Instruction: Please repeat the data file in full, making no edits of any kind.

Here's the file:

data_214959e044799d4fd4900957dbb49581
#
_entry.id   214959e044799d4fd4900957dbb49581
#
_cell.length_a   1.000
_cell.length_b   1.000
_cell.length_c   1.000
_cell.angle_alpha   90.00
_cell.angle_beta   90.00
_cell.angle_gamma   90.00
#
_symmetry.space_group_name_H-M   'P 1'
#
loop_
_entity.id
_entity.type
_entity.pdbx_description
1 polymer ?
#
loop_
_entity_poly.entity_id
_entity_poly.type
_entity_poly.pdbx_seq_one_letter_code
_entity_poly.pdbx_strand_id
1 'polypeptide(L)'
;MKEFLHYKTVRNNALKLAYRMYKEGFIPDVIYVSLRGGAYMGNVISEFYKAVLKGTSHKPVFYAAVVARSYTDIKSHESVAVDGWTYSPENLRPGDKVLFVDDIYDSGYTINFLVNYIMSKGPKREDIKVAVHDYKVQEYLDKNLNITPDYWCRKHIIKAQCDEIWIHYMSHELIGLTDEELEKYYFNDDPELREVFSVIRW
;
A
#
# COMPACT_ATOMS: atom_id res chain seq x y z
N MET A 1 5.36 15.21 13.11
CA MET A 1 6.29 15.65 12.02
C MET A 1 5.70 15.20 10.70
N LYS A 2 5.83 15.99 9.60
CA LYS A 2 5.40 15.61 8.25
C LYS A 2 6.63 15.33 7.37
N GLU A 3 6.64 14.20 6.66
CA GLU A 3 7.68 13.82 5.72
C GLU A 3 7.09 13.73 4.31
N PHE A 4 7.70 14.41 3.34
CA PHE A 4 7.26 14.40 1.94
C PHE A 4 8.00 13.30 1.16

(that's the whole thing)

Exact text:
data_214959e044799d4fd4900957dbb49581
#
_entry.id   214959e044799d4fd4900957dbb49581
#
_cell.length_a   1.000
_cell.length_b   1.000
_cell.length_c   1.000
_cell.angle_alpha   90.00
_cell.angle_beta   90.00
_cell.angle_gamma   90.00
#
_symmetry.space_group_name_H-M   'P 1'
#
loop_
_entity.id
_entity.type
_entity.pdbx_description
1 polymer ?
#
loop_
_entity_poly.entity_id
_entity_poly.type
_entity_poly.pdbx_seq_one_letter_code
_entity_poly.pdbx_strand_id
1 'polypeptide(L)'
;MKEFLHYKTVRNNALKLAYRMYKEGFIPDVIYVSLRGGAYMGNVISEFYKAVLKGTSHKPVFYAAVVARSYTDIKSHESVAVDGWTYSPENLRPGDKVLFVDDIYDSGYTINFLVNYIMSKGPKREDIKVAVHDYKVQEYLDKNLNITPDYWCRKHIIKAQCDEIWIHYMSHELIGLTDEELEKYYFNDDPELREVFSVIRW
;
A
#
# COMPACT_ATOMS: atom_id res chain seq x y z
N MET A 1 5.36 15.21 13.11
CA MET A 1 6.29 15.65 12.02
C MET A 1 5.70 15.20 10.70
N LYS A 2 5.83 15.99 9.60
CA LYS A 2 5.40 15.61 8.25
C LYS A 2 6.63 15.33 7.37
N GLU A 3 6.64 14.20 6.66
CA GLU A 3 7.68 13.82 5.72
C GLU A 3 7.09 13.73 4.31
N PHE A 4 7.70 14.41 3.34
CA PHE A 4 7.26 14.40 1.94
C PHE A 4 8.00 13.30 1.16